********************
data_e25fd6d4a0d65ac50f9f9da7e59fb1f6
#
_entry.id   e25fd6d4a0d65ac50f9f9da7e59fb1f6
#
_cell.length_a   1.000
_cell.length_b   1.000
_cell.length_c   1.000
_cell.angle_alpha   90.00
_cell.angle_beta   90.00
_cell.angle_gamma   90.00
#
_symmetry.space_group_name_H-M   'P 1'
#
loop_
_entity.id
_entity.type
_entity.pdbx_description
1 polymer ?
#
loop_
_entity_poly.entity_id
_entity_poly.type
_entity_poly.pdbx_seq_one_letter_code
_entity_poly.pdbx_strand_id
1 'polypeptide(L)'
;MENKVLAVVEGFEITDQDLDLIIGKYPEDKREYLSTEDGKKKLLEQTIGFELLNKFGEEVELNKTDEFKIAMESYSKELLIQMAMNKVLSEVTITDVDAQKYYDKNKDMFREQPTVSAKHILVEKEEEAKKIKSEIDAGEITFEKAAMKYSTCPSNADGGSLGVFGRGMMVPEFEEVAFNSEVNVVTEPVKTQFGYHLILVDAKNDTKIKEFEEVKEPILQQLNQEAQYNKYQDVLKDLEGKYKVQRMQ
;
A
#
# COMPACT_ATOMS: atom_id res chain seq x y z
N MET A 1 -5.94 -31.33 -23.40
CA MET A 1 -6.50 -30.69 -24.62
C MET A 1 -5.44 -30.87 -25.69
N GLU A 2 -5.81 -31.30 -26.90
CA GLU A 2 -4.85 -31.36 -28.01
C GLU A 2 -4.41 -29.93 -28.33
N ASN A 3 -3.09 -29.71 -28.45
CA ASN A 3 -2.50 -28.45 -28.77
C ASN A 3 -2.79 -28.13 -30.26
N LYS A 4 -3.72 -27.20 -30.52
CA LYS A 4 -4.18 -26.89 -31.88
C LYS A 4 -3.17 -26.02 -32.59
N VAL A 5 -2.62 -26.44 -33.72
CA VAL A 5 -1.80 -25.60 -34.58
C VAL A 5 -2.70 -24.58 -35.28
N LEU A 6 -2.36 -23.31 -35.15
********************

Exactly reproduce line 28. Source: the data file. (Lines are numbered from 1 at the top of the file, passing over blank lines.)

A